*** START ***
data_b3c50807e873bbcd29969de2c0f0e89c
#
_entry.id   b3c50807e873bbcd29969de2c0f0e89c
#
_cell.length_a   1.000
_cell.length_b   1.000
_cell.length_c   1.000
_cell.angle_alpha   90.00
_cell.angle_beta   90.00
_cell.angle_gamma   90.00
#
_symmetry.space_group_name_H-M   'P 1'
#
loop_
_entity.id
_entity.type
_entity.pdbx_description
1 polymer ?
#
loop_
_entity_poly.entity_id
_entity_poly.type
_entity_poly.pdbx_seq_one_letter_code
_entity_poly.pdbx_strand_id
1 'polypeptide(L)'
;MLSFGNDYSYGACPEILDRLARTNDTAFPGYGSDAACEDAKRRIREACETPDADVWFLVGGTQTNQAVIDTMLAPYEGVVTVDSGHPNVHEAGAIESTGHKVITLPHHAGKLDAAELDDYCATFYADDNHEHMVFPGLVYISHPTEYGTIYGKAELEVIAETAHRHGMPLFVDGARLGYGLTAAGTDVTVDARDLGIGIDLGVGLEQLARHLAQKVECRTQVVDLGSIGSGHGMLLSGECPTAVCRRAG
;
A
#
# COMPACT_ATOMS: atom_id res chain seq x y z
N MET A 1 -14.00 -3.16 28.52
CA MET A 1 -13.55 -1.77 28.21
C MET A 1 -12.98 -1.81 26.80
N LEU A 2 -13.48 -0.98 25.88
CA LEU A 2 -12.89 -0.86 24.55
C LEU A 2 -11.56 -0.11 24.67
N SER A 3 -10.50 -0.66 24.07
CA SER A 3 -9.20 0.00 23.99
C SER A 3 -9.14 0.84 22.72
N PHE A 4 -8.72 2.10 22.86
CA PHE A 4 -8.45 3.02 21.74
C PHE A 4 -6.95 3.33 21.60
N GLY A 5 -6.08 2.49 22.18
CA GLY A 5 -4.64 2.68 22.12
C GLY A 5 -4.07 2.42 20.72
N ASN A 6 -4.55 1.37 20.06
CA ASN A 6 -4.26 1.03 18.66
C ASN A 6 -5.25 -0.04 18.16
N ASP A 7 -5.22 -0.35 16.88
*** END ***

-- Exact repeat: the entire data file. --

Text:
data_b3c50807e873bbcd29969de2c0f0e89c
#
_entry.id   b3c50807e873bbcd29969de2c0f0e89c
#
_cell.length_a   1.000
_cell.length_b   1.000
_cell.length_c   1.000
_cell.angle_alpha   90.00
_cell.angle_beta   90.00
_cell.angle_gamma   90.00
#
_symmetry.space_group_name_H-M   'P 1'
#
loop_
_entity.id
_entity.type
_entity.pdbx_description
1 polymer ?
#
loop_
_entity_poly.entity_id
_entity_poly.type
_entity_poly.pdbx_seq_one_letter_code
_entity_poly.pdbx_strand_id
1 'polypeptide(L)'
;MLSFGNDYSYGACPEILDRLARTNDTAFPGYGSDAACEDAKRRIREACETPDADVWFLVGGTQTNQAVIDTMLAPYEGVVTVDSGHPNVHEAGAIESTGHKVITLPHHAGKLDAAELDDYCATFYADDNHEHMVFPGLVYISHPTEYGTIYGKAELEVIAETAHRHGMPLFVDGARLGYGLTAAGTDVTVDARDLGIGIDLGVGLEQLARHLAQKVECRTQVVDLGSIGSGHGMLLSGECPTAVCRRAG
;
A
#
# COMPACT_ATOMS: atom_id res chain seq x y z
N MET A 1 -14.00 -3.16 28.52
CA MET A 1 -13.55 -1.77 28.21
C MET A 1 -12.98 -1.81 26.80
N LEU A 2 -13.48 -0.98 25.88
CA LEU A 2 -12.89 -0.86 24.55
C LEU A 2 -11.56 -0.11 24.67
N SER A 3 -10.50 -0.66 24.07
CA SER A 3 -9.20 0.00 23.99
C SER A 3 -9.14 0.84 22.72
N PHE A 4 -8.72 2.10 22.86
CA PHE A 4 -8.45 3.02 21.74
C PHE A 4 -6.95 3.33 21.60
N GLY A 5 -6.08 2.49 22.18
CA GLY A 5 -4.64 2.68 22.12
C GLY A 5 -4.07 2.42 20.72
N ASN A 6 -4.55 1.37 20.06
CA ASN A 6 -4.26 1.03 18.66
C ASN A 6 -5.25 -0.04 18.16
N ASP A 7 -5.22 -0.35 16.88